What is Filipino food? To most people, it’s a group that contains adobo, sisig, and halo-halo. But as Filipinos know, it is more than that. There is food that is characterized by region, by province, by town.
“(Filipino food style) was pioneered by my colleague in Ateneo, Doreen Fernandez and others,” says Dr. Fernando Zialcita of the Department of Sociology and Anthropology of Ateneo de Manila. “In the late 70s-early 80s, other things came into the picture like regional styles… Now people are also going beyond regional to what Ige (Ramos) calls the hyperlocal.”
According to the Lexicon of Food, hyperlocal food production is “food grown, processed, and consumed at the neighborhood level of a community.”
“Talagang local na local,” Dr. Zialcita says. “(For example), within Tagalog cooking, there is also Caviteño and Batangueño.”
He delves deeper, narrowing the category even more: When we talk about Manila food, can we talk not just about the general food of the area, but about food per district?
Quiapo Case Study
We are in the Nakpil House, a post-colonial manison-turned-museum. Dr. Zialcita is giving an impromptu talk for the gathered members of the Culinary Historians of the Philippines. The Nakpils are a prominent Filipino family, one of the many whose ancestral homes line Quiapo’s streets. Other prominent family names from Quiapo include Ocampo, Legarda, Araneta, Zaragoza, Paterno, and Tuazon.
Dr. Zialcita, who is a Nakpil on his mother’s side, talks about Quiapo cuisine. First, he distinguishes between “food served in restaurants, food served in houses, and food served in both restaurants and houses” as an area’s cuisine in general. An example of food served in both homes and restaurants would be chicken inasal in Bacolod. “Whether you’re being treated in a house or in a restaurant, inasal is popular all over,” he says.
Most of what people think of as Quiapo cuisine , Zialcita says, is mostly from restaurants in the area. Most, but not all. “… like pansit mami, that’s from Ma Mon Luk from Quezon Avenue, or Globe Lumpia from Globe restaurant. And lately of course, we have discovered Maranao food,” he says. “Therefore, when we talk about district cooking, we’re really talking about restaurants and home cooking. Now it would also be nice if you have cooking that is both restaurant and home.”
“But there’s also another dimension,” Zialcita continues, “which is family recipes.”
One of the Nakpil House’s most famous residents was Gregoria de Jesus (fondly known as Lola Goria), Emilio Aguinaldo’s widow who married into the Nakpil family after the revolution.
“Actually, Gregoria de Jesus wasn’t only active in the revolution. She was also very active in the kitchen. She loved cooking. Her brother-in-law Ariston Bautista knew this quite well, so he would bring her recipes from good restaurants in town. He would ask her to smell them so she could tell how they were made. Apparently, in those days, which is still true in Pampanga until now, people can tell you the components of a dish by just smelling the food,” Zialcita says. “During these fabulous banquets, she would be in the kitchen supervising the cooks. At the same time, she would also spy because she would bring chefs from well-known restaurants and she would spy on them to see how they did it. But she came out with her own recipes.”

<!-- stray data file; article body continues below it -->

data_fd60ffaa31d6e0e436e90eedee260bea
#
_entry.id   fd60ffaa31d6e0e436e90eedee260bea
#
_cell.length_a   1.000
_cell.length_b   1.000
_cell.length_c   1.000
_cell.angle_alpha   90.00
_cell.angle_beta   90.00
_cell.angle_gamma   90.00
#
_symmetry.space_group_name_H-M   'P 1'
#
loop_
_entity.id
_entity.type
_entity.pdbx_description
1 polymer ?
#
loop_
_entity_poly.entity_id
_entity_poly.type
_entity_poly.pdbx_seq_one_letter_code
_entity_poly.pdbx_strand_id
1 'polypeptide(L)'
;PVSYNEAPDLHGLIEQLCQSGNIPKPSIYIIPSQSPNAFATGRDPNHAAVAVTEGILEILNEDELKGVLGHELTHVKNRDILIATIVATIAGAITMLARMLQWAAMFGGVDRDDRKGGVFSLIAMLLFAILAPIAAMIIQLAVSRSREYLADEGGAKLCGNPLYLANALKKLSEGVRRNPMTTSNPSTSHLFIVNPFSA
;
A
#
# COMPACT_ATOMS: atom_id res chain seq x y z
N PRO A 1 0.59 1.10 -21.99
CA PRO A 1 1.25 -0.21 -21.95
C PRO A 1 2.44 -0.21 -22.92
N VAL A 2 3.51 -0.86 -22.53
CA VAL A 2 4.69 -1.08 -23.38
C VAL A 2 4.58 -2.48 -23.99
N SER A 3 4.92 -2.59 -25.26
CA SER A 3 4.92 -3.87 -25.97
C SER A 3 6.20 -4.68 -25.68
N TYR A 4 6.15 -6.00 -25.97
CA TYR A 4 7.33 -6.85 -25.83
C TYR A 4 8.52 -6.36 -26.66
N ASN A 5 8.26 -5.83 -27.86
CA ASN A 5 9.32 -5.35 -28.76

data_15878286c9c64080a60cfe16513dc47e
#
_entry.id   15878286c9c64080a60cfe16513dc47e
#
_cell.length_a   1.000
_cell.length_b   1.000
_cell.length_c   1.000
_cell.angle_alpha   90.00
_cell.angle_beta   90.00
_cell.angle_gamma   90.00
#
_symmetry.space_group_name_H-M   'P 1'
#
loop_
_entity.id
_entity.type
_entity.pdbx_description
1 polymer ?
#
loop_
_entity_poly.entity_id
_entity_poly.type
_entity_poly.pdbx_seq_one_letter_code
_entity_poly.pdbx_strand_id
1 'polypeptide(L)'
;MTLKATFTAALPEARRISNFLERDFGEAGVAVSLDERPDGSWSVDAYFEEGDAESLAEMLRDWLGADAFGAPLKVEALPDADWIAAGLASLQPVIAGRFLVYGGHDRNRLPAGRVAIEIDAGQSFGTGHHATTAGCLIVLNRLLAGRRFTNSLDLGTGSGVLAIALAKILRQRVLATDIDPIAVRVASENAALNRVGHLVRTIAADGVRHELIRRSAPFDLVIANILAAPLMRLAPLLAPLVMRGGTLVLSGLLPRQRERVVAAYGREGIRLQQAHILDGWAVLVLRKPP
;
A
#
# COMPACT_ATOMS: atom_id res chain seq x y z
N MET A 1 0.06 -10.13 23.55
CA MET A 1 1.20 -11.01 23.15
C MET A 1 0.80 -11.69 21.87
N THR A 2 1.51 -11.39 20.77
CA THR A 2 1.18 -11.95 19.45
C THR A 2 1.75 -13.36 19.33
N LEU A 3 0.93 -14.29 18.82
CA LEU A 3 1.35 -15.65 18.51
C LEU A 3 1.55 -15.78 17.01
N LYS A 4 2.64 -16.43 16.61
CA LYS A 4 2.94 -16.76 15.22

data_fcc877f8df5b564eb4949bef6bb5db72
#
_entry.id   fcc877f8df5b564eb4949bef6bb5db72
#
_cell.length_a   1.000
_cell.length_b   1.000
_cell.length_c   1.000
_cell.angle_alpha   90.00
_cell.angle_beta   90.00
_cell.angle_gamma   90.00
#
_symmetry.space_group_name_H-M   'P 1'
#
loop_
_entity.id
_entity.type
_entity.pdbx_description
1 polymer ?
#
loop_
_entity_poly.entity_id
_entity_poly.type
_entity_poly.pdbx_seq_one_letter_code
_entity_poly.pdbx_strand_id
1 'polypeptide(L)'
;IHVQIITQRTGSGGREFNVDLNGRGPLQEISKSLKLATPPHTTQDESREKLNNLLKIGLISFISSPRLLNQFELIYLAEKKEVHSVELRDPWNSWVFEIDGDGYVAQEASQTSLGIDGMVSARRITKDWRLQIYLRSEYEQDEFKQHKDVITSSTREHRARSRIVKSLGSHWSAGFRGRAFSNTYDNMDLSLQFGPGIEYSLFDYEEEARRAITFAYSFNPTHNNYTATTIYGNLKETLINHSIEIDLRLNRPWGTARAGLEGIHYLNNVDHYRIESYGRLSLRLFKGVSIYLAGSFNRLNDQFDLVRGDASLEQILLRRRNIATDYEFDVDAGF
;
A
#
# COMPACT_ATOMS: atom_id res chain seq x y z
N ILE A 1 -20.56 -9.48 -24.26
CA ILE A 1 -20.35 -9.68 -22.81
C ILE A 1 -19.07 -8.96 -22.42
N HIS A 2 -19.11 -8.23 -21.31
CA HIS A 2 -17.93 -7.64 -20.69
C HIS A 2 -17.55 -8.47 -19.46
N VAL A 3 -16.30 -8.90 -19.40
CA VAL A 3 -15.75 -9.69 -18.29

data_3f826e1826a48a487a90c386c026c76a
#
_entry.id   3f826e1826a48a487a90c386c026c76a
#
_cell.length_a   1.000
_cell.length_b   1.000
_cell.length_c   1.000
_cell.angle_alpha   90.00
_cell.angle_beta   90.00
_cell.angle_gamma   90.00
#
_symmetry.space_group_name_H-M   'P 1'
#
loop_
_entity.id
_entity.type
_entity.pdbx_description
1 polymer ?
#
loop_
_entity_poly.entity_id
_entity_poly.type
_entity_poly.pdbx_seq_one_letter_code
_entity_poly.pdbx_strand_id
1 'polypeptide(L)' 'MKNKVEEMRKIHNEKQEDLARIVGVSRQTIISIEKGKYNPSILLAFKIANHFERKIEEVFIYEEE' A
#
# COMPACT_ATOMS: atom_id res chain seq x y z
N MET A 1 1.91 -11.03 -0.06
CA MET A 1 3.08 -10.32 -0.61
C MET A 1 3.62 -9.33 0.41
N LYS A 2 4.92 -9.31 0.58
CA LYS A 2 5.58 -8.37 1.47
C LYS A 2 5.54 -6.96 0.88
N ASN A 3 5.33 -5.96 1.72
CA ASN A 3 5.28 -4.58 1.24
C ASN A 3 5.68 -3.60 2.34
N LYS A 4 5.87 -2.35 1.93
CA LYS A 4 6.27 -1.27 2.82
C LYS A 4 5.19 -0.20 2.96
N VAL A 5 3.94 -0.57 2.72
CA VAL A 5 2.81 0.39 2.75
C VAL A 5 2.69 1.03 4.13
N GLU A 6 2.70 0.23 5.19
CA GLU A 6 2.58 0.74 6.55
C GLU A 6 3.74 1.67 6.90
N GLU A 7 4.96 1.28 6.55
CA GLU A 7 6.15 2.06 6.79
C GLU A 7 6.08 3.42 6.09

One of her favorite recipes was pinatisang alimango. “She would split the alimango, put a little patis, take out the aligue and saute the alimango in its own fat.”
Another one was sinantolang bangus, her version of sinigang. “It’s bangus cooked in santol. Masarap at maasim. I like it served with a little dulong on the side.”
There are other recipes, not necessarily from Lola Goria, that the Nakpils have preserved. “There was also an ice cream for which this house is famous called the mantecado ice cream. It was carabao milk with eggs and as everything is being churned in the ice cream maker, the women will pour in boiling coffee to give it aroma. Gilda Fernando likes to recall that in her writings,” Dr. Zialcita says. “For me, that’s another aspect of Quiapo—home recipes, which I think should be gathered and popularized.”
While some recipes have been lost to time, “There are also the recipes of the Aranetas, who used to live here, like the famous Jewel Salad, which I don’t think anybody knows how to make (anymore), but you can ask them,” Zialcita says, others continue to be served in the family to this day.
One such dish was Kabesa de Jabali is a Spanish dish using boar’s head, sliced thin and served cold. The version we were served was an old Nakpil recipe. “Kabesa de Jabali is a favorite of the house. We would serve that on New Year’s Day. For Christmas, it was hamon,” Dr. Zialcita says.
We were served other dishes that originated from or become associated with Quiapo.
Open sandwiches topped with Excelente Ham, a Chinese-style ham brand whose Echague (C.Palanca) store has made the brand synonymous with Quipao. Same with Globe Lumpia, fresh spring rolls with sweet sauce that, for many Quiapo Church devotees, are a Friday tradition.
Rice Pater is a Muslim dish made up of steamed rice topped with shredded beef, chicken, or fish wrapped in banana leaves. It’s called pater in Maranao and pastil in Magindanao. We were also served two versions budi, or fish eggs, cooked in turmeric.
We also had steamed sugpo, or prawn; lanka or jackfruit salad, a hearty, savory side dish; and kinilaw, or ceviche, raw fish slowly cooking in its own sauce of vinegar, chilies, ginger, and coconut milk.
“I don’t think you can speak of a particular ‘Quiapo’ taste… It just happens to be a conjunction of different food—maybe home cooking, maybe restaurant food,” Dr. Zialcita explains. “It’s not like, for example, when you talk about Negrense food, which is served both at home and in the restaurant… you can say Negrense food tends to be sweet—it’s part of the whole ecosystem of the area. Dito wala namang ganoon.”